In a post Covid world, we need real conversation and genuine leadership, not synthetic alternatives.

The Possibility Virus

We are the most creative, resourceful, inventive form of life yet seen on the planet of which we are part. It is what has got us into this mess, and what will get us out of it.

I have to confess to becoming quite frustrated by the constant stream of helplessness being unleashed by many sources in the media, and the attitude of businesses that have made billions for shareholders in recent years as they display various forms of learned helplessness.

a condition in which a person suffers from a sense of powerlessness, arising from a traumatic event or persistent failure to succeed. It is thought to be one of the underlying causes of depression.


Whether it manifests as businesses whose future relies on continuing the damage they cause, or talented, unique individuals waiting to be rescued by one initiative or another, it underestimates us.

Of course it’s tough. On many counts. The old system that got us to here no longer works effectively except for a very few, who have already garnered more from it that they can reasonably use. We do not yet have any idea what the future will look like. Old data is of limited use and the future hasn’t arrived yet.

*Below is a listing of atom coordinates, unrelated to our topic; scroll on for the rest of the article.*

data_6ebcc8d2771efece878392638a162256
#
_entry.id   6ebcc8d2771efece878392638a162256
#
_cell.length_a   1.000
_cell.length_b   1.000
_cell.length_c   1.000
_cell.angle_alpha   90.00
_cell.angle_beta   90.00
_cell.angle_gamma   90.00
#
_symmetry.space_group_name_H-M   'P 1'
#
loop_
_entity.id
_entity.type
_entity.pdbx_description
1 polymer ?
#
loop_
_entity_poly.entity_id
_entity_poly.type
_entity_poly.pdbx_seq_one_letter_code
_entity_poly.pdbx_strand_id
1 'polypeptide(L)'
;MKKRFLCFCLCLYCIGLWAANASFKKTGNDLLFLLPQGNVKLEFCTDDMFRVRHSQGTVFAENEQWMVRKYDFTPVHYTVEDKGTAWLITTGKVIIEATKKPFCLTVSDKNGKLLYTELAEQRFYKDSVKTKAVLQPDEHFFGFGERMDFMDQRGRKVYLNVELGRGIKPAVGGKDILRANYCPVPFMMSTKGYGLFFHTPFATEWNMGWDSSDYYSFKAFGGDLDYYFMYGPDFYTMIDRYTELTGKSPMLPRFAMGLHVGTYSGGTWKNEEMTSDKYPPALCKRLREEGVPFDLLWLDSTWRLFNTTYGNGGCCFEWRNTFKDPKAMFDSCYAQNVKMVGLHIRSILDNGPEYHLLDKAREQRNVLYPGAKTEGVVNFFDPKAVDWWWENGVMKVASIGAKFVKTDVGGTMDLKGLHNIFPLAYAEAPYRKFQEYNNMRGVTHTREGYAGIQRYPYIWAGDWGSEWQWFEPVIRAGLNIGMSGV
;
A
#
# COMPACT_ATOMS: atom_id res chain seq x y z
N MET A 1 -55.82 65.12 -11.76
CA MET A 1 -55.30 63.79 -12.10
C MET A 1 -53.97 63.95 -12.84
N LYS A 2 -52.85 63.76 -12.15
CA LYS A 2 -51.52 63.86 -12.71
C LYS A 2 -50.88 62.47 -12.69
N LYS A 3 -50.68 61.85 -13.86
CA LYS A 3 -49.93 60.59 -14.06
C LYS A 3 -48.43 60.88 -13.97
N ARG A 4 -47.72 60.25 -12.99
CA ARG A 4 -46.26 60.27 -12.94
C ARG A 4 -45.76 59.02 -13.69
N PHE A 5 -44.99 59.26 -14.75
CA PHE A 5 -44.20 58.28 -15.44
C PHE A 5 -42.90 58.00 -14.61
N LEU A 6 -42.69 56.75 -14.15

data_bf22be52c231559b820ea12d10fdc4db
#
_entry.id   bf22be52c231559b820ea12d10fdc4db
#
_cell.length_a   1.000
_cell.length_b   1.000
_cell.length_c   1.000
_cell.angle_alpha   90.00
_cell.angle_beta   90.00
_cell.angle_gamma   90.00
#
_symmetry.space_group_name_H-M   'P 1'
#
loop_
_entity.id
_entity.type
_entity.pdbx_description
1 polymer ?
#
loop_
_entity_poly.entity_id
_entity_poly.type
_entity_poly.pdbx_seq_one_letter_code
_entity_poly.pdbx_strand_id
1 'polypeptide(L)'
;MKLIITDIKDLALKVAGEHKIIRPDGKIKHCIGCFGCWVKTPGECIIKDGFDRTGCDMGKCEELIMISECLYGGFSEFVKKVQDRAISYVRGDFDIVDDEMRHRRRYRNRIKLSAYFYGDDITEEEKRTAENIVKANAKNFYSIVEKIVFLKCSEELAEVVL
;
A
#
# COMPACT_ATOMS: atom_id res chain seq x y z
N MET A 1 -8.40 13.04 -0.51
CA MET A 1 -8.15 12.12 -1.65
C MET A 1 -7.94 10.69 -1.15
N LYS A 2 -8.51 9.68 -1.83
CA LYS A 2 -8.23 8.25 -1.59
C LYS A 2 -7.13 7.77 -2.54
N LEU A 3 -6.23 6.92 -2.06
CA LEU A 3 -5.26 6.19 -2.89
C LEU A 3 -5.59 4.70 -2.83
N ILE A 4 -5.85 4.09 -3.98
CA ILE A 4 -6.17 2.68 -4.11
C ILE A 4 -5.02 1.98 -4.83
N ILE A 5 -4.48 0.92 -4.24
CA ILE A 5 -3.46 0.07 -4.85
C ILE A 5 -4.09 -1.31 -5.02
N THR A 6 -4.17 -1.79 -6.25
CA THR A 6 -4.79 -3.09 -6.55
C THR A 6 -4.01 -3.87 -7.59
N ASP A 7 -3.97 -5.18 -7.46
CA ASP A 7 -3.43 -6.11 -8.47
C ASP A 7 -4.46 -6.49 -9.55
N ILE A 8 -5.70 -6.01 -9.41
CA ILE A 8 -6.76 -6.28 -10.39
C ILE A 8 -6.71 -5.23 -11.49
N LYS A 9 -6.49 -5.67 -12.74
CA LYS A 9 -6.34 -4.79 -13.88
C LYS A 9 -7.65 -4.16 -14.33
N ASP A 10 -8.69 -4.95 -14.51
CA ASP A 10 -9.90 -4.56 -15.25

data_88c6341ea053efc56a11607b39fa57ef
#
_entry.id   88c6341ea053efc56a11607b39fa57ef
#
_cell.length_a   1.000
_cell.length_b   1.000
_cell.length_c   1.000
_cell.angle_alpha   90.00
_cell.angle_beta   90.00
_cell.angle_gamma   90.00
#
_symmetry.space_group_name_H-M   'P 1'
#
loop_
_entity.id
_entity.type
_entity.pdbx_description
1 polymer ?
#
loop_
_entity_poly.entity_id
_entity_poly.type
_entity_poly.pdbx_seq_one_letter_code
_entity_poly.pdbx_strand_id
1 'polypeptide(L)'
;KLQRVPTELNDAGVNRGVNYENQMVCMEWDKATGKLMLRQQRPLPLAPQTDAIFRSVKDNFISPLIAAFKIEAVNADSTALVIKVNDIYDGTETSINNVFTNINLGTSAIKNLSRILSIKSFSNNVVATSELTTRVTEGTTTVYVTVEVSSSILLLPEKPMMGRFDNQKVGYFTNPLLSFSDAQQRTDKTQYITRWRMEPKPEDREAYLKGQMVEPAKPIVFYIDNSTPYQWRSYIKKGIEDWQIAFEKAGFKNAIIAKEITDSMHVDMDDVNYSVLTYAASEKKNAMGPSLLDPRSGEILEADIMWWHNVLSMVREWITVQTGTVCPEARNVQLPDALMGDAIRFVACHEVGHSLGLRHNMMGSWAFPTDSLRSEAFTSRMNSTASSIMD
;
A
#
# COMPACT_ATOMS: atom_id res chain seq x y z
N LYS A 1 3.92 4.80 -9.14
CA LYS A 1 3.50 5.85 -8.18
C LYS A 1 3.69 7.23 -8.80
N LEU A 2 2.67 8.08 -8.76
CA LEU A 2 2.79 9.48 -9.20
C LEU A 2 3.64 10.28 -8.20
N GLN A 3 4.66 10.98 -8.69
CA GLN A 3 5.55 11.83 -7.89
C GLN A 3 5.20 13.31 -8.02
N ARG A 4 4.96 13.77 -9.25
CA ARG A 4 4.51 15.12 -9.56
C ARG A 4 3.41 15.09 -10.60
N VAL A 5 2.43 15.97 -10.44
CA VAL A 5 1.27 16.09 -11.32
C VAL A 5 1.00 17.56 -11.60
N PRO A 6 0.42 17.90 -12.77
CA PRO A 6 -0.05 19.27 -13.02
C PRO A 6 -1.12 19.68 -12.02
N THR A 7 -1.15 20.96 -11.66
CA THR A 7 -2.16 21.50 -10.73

We are in a place between.

Every major change takes a similar form.

There is a place we are leaving to which we cannot return, Departure.

A time of reflection, insight, fear, and transformation. Liminal space, A place between.

And a point where we take our experience before, what we have learned, and emerge into a place where we integrate it with what we need to do now. Integration

Right now, we are in the place between.

Can’t go round it, can’t go under it, can’t go over it, got to go through it.


We are at a point where we discover the real difference between resilience – an ability to get back to some form of where we were, and anti fragility – the ability to harness what’s going on and grow from it. Personally, as a Society and as a Species.

Money is only a tool, a servant. We have maybe forgotten that.

We need to think differently.

Risk is the wrong measure

For all of our lifetimes we have been operating in a system we thought was the way things are, rather than what it has been, a moment in time.

We have made a fetish of assuming it would continue by turning risk management and efficiency into mantras. Risk as a function of probability and impact, and efficiency as leaving nothing in reserve in pursuit of short term gain.

We have known about the possibility, indeed the inevitability of a pandemic, but have chosen to choose it wouldn’t happen on ourwatch. Oops.